Sunday, January 17, 2010
For the past month I have been studying the emergence of the Mayflies on our Rubicon River, about ten minutes from my home. Each morning I have visited the same section of water to photograph what has come off that morning or the night before. The summer periods are always difficult because of high temperatures, sometimes around 40 plus degrees Celsius. Because of this some of our mayfly species actually come off in the cool over night.
Some of our Australian mayflies are around all season whilst others only for a short while and this can vary from region to region. Hatch charts, if you can call them that, are mostly compiled from observation and a lot of guessing. The only authority that I know that gets it right every time is Mother Nature and you really have to work hard to get all the information you need from her.
In Australia we are so far behind the eight ball when it comes to being able to easily identify the bulk of our 113 species of Mayfly (that figure could be closer to 200). Our scientists are still recording what they have found and grouping and re-grouping at such a rate it is difficult to keep up with them. So be it, we will have to wait.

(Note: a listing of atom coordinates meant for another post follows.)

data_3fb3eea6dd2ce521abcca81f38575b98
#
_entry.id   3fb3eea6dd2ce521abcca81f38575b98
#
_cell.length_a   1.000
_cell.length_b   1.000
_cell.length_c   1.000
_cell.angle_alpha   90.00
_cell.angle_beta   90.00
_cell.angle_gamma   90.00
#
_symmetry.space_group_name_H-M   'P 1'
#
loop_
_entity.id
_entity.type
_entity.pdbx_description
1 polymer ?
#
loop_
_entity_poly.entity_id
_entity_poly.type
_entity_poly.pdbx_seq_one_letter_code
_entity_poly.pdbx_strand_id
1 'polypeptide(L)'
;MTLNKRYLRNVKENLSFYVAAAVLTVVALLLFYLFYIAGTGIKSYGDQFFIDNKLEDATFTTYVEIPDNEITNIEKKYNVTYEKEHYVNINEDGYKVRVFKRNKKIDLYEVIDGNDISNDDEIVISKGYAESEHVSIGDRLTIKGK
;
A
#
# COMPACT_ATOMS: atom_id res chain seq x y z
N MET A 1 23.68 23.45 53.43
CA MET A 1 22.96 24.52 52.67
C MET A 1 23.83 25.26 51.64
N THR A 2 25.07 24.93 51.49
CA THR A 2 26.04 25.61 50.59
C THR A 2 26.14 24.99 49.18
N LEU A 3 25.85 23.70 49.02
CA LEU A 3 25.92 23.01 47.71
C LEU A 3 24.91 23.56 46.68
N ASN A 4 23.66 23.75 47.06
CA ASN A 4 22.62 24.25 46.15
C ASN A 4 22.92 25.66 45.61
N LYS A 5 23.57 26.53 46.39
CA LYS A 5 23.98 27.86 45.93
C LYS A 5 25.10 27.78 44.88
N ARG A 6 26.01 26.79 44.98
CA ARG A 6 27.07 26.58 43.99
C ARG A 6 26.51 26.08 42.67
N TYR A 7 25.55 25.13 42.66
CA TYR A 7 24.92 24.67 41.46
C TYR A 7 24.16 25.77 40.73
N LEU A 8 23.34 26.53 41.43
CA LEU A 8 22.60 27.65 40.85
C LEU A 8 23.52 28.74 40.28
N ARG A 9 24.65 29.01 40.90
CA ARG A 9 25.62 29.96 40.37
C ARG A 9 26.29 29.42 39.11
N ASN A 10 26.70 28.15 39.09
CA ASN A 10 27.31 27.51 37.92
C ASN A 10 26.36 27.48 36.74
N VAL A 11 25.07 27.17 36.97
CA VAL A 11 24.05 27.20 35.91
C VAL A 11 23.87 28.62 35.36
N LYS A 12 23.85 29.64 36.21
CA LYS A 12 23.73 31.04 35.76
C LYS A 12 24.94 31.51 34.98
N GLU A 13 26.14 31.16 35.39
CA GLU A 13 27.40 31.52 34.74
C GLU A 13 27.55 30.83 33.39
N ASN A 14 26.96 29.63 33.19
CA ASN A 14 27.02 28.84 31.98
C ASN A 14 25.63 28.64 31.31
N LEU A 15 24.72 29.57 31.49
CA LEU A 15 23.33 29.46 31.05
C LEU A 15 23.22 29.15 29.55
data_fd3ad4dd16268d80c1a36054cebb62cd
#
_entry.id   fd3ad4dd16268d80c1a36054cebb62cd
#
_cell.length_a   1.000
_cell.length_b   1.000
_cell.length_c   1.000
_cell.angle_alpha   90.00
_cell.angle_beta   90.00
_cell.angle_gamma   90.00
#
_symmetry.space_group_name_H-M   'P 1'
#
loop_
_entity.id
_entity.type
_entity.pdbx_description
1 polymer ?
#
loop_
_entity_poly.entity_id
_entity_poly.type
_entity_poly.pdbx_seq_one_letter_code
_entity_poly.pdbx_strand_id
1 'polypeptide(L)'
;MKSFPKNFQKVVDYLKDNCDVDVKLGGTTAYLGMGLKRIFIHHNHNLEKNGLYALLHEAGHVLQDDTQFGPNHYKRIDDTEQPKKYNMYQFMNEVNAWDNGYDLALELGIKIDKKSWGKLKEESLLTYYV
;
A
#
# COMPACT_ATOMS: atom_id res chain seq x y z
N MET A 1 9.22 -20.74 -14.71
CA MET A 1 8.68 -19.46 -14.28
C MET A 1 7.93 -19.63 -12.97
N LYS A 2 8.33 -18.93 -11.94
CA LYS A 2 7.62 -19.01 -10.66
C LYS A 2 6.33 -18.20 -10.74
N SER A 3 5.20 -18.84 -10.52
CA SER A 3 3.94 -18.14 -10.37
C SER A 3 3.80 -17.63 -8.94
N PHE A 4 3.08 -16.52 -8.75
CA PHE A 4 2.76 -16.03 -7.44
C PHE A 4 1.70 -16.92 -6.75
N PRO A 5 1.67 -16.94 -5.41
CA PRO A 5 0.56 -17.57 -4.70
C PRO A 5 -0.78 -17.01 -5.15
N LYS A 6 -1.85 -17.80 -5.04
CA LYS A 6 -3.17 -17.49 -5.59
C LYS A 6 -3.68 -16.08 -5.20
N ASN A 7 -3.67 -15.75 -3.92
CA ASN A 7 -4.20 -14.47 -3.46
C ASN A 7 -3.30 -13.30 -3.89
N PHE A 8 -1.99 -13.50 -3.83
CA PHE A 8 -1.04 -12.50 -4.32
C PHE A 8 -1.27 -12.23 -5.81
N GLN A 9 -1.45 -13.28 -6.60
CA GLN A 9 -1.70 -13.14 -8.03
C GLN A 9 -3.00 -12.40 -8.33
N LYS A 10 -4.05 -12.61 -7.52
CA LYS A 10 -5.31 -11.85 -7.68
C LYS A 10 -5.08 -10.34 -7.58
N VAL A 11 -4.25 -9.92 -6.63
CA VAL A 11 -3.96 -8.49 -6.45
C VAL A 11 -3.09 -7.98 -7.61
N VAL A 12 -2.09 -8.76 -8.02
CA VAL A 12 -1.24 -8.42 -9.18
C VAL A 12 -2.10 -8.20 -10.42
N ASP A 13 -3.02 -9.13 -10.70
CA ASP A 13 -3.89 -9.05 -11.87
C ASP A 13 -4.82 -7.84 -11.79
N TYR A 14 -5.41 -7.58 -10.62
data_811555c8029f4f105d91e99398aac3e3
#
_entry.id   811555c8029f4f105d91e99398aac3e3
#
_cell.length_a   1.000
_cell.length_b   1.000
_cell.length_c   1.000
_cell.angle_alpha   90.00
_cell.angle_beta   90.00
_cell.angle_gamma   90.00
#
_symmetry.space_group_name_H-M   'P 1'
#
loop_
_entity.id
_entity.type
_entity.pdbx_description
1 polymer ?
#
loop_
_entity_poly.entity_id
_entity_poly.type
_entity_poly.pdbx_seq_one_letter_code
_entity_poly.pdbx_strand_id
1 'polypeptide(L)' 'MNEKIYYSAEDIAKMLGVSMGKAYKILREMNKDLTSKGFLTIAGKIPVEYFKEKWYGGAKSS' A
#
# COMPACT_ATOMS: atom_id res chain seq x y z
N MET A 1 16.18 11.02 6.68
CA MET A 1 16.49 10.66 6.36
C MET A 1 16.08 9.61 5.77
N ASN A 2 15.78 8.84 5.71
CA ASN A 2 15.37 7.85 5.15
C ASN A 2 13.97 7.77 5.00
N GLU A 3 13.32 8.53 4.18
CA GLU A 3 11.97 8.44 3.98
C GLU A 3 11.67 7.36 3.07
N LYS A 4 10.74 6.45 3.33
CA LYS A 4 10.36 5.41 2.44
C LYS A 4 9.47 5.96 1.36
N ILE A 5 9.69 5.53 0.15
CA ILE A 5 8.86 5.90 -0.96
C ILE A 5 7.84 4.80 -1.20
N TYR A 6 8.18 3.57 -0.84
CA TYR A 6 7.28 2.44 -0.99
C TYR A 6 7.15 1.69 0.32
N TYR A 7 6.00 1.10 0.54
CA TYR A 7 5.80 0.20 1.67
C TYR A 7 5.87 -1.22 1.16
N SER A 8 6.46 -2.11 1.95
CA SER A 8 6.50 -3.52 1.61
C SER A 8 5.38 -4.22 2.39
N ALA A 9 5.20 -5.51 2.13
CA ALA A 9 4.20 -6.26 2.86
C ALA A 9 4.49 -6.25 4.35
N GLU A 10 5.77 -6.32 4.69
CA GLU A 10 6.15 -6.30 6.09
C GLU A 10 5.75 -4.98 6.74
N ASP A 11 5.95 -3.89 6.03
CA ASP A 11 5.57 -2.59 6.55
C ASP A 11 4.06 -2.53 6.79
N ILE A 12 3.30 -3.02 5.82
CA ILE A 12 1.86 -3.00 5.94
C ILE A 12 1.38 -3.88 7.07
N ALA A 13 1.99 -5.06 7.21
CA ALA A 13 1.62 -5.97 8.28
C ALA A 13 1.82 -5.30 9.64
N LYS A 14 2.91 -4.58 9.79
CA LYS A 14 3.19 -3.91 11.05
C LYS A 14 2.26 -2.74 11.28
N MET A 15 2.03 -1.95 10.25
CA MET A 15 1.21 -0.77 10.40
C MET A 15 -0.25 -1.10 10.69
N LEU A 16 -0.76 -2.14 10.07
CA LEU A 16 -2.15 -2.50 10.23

With that aside, I have been able to watch a constant emergence of four species and another that has only been around for a couple of weeks. To the fly fisher they would be loosely grouped into what I call the mini Mayflies, being from size 18 through to 14 standard hook size and not including the little Baetids which are also around that size grouping.
They all belong to the Leptophlebiidae family. The tally is little Black Duns (two species), the Honey Dun, the Devonshire Dun and a new one which I call the Brown-eyed Blue Dun.
The fact is I cannot find any scientific literature to assist with identification down to genus or species but at a guess, I would place them all within the Leptophlebiidae family.
For those who are a little unsure of how to tell the difference between Baetids and Leptophlebiids, the quick answer is simple; Baetids have two tail filaments and what looks like small, deformed secondary wings. The males have turban shaped eyes whilst the Leptophlebiids have three tail filaments, larger well formed secondary wings and rounded eyes on the male, whilst the females' eyes are shaped like a hammer head shark's head with the eyes off to the sides.
To be honest I have not seen the little brown-eye blue before and that could be my fault. The answer could easily be that I have not been on the water when it emerges, or I have missed it because it seems to come off in small numbers. The true answer to this question will only take time to reveal. The more you watch the more you learn.
The male has these brilliant, rich tan eyes as does its spinner, whilst the female is a little more drab and minus those brown eyes. A size 16 hook would match it well. They have beautiful pale speckled tails and, coupled with that pale dusty blue coloured body, it really is a magnificent looking Mayfly.
I have always thought that the Blue Duns, be they olives or whatever, normally belong to the Baetid family. Well old Mother Nature has thrown another curve ball and opened up another chapter.